The basic Attack/Item/Skill options are available, but players are also able to bank additional points with each round which, when used, exponentially improve whatever action they are taking. This dynamic feels like a somewhat simplified version of the brave/default mechanic from Bravely Default, but it is a little simpler to manage. Players familiar with how Limit Breaks work will be right at home. Each character also has a unique combat ability that slowly charges, known as Latent Powers. These aren’t game changers, but they can be kinda handy in a pinch. These do things like letting characters attack twice, or instantly fill their gauge with points.
Of course, with leveling your various characters, you will eventually find yourself overpowered for some areas you are traversing, able to just spam the “Attack” button to quickly defeat foes. But don’t get soft and lose sight of the intricacies of the battle system; you will need every power, item, and ability at your disposal for Octopath Traveler’s spectacular boss fights. Honestly, I can’t recall being as challenged by JRPG boss fights since the PS1 version of Final Fantasy VII; these fights are that complex and demanding. There were points in the game where I actually had to sit my controller down and think about what I was going to next.
The 2DHD graphics in Octopath Traveler II are of course amazing. Though I’ve become accustomed to this graphical style, I was reminded of just how great these games look when my ten-year-old daughter walked into the room and started commenting on how it “looks like it is in 3D, but it isn’t”. She was impressed, and then I was impressed all over again.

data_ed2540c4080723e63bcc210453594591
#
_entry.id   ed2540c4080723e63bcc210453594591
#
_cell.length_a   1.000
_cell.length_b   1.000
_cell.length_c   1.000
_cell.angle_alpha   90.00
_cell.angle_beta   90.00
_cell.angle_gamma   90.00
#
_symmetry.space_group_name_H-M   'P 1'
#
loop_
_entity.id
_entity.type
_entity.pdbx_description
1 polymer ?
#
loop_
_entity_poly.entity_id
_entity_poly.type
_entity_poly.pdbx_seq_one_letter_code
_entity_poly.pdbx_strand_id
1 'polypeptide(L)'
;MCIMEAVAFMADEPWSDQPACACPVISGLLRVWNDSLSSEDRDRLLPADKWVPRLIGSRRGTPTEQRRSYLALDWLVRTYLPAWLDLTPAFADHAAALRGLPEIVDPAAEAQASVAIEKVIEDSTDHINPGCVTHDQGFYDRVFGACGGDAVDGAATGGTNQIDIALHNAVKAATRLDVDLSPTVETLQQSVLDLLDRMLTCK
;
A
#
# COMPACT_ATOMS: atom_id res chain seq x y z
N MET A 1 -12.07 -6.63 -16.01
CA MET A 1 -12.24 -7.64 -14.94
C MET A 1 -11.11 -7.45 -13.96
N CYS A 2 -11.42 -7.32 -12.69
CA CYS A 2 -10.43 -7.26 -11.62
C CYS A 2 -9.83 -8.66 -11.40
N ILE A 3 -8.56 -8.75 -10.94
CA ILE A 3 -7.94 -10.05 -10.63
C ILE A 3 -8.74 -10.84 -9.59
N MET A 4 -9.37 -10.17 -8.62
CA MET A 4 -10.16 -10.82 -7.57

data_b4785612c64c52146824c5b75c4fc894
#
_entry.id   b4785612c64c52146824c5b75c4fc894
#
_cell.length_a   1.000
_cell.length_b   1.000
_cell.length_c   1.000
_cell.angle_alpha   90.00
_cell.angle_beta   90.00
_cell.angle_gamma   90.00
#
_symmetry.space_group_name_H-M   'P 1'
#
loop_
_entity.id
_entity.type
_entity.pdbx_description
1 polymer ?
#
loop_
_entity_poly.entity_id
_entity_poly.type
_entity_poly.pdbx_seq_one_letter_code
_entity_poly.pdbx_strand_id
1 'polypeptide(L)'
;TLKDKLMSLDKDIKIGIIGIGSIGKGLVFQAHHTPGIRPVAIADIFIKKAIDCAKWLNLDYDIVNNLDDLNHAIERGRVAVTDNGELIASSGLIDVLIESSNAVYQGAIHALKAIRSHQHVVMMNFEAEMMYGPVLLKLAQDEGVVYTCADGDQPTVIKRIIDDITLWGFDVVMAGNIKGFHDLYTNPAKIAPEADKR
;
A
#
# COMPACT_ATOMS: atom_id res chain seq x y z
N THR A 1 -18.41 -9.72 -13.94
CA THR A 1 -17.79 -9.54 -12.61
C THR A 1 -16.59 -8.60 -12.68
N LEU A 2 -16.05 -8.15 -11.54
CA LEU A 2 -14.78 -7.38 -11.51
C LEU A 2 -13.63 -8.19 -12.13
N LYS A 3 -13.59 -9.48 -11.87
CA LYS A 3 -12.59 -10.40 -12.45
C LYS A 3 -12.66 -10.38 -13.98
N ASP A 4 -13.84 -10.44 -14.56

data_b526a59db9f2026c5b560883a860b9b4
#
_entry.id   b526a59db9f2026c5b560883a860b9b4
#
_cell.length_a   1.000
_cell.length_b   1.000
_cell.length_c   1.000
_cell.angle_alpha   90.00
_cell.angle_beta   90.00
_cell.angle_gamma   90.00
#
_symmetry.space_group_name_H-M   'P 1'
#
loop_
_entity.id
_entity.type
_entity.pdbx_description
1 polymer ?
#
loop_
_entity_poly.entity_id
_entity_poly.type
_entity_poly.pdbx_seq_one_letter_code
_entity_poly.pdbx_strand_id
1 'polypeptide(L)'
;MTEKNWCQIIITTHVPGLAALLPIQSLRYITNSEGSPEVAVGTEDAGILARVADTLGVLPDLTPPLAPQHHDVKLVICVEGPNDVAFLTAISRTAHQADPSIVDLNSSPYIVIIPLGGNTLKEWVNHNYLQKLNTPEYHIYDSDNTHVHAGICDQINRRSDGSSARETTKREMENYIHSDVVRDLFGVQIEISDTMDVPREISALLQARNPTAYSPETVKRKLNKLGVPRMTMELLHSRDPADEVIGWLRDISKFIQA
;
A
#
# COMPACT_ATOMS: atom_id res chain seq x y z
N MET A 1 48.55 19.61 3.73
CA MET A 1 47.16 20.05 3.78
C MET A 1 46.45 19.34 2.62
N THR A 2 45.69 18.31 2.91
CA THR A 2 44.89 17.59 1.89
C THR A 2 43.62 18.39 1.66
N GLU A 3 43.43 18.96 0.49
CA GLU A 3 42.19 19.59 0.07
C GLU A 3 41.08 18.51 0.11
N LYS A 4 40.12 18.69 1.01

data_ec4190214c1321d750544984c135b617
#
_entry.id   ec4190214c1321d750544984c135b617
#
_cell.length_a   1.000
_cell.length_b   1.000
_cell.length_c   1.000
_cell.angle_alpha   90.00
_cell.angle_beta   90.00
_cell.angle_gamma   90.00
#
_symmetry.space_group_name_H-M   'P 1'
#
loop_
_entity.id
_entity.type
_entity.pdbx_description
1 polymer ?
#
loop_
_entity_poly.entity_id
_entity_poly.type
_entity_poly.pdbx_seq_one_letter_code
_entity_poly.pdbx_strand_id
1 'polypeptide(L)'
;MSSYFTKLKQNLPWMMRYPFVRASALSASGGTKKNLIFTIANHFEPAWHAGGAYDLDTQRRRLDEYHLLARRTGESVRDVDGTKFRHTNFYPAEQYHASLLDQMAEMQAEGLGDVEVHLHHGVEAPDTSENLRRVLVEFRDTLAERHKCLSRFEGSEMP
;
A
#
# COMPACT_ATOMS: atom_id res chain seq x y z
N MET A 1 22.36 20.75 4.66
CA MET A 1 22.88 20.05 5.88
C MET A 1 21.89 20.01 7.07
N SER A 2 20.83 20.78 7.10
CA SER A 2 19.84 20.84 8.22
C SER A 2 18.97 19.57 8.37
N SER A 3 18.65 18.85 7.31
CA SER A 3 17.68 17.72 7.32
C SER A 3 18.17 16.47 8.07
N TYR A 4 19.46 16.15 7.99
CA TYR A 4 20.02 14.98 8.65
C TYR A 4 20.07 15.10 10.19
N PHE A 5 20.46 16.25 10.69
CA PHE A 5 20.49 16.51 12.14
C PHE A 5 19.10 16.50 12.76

Its funny how one little tweak can make all the difference in a franchise. With strengthened writing, every other fantastic aspect of Octopath Traveler clicked into place for me. This is an amazing game, and old-school JRPG fans that haven’t already jumped on board should really consider doing so. I know that I’m a little late to the party on this one, but hey, better late than never. I’m now an Octopath convert, and can happily say that this is one of my new favorite franchises. It took me a while to get here, but – as they say - it’s not the destination, it’s the journey.
By strengthening the writing and characters, Square Enix has brought every other aspect of Octopath Traveler snapping into focus with this second entry. Beautiful, engaging, and challenging, Octopath Traveler feels like a classic JRPG, in all the best ways. This is a huge, and hugely rewarding, game.
* The product in this article was sent to us by the developer/company.
Howdy. My name is Eric Hauter, and I am a dad with a ton of kids. During my non-existent spare time, I like to play a wide variety of games, including JRPGs, strategy and action games (with the occasional trip into the black hole of MMOs). I am intrigued by the prospect of cloud gaming, and am often found poking around the cloud various platforms looking for fun and interesting stories. I was an early adopter of PSVR (I had one delivered on release day), and I’ve enjoyed trying out the variety of games that have released since day one. I've since added an Oculus Quest 2 to my headset collection. I’m intrigued by the possibilities presented by VR multi-player, and I try almost every multi-player game that gets released.
My first system was a Commodore 64, and I’ve owned countless systems since then. I was a manager at a toy store for the release of PS1, PS2, N64 and Dreamcast, so my nostalgia that era of gaming runs pretty deep. Currently, I play on Xbox Series X, PS5, PS4, PSVR, Quest 2, Switch, Luna, GeForce Now, (RIP Stadia) and a super sweet gaming PC built by John Yan. While I lean towards Sony products, I don’t have any brand loyalty, and am perfectly willing to play game on other systems.
When I’m not playing games or wrangling my gaggle of children, I enjoy watching horror movies and doing all the other geeky activities one might expect. I also co-host Spielberg Chronologically, where we review every Spielberg film in order, which you can find wherever you get your podcasts.